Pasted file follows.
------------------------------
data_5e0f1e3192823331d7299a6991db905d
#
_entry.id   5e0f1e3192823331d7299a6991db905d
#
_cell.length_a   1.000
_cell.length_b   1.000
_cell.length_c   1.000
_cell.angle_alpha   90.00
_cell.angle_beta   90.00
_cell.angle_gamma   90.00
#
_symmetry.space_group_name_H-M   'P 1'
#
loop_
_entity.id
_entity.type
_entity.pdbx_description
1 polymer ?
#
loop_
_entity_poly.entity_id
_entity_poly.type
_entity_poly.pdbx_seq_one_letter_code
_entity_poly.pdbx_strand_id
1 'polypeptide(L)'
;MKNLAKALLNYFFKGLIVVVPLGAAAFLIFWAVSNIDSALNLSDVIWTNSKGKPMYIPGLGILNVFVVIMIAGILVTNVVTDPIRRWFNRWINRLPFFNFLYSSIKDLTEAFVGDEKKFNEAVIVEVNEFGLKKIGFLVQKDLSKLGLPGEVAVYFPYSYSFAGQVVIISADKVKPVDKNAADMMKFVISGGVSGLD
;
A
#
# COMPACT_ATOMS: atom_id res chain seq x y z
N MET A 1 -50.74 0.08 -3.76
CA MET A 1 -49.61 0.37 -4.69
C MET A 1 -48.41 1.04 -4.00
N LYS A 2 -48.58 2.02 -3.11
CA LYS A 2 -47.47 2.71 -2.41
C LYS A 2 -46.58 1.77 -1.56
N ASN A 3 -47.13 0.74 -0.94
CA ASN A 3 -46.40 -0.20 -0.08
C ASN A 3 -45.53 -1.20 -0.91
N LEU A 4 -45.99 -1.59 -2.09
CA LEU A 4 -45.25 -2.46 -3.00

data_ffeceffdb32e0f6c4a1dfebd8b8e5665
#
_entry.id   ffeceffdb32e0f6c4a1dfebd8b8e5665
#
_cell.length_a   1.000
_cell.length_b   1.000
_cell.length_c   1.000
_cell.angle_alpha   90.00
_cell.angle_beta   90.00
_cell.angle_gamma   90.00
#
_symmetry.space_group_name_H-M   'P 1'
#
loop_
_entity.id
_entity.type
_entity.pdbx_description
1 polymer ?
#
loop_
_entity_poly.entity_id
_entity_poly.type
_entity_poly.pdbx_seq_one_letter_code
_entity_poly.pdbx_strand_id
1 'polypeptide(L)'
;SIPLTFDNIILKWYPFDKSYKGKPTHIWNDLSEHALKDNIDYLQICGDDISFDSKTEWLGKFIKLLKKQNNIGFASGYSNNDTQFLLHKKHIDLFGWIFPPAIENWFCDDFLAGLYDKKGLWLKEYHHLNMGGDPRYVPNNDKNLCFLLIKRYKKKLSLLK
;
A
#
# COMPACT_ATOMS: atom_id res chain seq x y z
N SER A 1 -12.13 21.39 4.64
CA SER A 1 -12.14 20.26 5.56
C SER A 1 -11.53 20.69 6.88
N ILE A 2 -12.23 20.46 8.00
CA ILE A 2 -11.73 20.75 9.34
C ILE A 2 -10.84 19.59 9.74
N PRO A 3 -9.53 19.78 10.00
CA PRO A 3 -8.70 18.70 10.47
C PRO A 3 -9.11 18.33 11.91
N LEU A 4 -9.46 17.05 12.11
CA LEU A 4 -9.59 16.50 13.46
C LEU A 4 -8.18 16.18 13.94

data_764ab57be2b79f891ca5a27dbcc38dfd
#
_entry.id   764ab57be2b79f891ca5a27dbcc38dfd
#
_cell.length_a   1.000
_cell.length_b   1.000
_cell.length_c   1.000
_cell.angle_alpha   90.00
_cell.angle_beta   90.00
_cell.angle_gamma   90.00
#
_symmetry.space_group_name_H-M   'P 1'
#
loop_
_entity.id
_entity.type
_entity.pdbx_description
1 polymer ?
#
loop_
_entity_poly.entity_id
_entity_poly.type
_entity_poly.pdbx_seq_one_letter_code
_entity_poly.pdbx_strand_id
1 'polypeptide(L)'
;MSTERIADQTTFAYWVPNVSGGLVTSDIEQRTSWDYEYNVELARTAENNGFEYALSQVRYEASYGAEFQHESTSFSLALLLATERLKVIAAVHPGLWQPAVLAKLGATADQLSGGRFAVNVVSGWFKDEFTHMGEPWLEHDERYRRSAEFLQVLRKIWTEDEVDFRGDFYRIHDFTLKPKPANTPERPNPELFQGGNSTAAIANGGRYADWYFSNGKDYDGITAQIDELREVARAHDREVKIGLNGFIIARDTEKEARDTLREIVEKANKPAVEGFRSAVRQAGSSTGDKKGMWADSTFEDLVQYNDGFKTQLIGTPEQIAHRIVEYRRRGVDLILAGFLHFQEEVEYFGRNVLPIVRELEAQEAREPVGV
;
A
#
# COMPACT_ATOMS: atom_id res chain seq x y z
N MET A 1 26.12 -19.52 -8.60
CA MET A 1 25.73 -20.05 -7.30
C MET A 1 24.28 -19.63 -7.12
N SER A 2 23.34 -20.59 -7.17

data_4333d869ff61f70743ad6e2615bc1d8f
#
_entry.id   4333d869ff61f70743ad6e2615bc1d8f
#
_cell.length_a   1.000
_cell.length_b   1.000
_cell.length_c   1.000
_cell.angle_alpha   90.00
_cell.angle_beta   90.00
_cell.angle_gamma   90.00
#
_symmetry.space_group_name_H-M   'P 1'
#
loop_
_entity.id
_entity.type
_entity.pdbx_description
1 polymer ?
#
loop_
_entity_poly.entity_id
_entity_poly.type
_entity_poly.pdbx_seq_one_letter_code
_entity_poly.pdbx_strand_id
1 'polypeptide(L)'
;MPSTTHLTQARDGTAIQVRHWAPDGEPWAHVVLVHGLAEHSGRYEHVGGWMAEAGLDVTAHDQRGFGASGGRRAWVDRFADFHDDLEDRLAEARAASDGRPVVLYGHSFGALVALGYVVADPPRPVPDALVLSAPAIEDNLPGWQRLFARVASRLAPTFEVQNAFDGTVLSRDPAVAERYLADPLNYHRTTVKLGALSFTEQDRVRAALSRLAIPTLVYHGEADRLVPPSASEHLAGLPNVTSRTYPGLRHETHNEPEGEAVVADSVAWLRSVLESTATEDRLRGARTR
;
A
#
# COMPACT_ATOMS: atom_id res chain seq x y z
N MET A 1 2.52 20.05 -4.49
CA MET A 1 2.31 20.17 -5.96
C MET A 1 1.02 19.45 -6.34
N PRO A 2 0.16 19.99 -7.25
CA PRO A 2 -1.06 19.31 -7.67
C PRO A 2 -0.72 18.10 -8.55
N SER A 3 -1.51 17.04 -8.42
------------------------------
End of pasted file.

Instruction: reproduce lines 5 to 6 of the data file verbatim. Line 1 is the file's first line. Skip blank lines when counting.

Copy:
_cell.length_a   1.000
_cell.length_b   1.000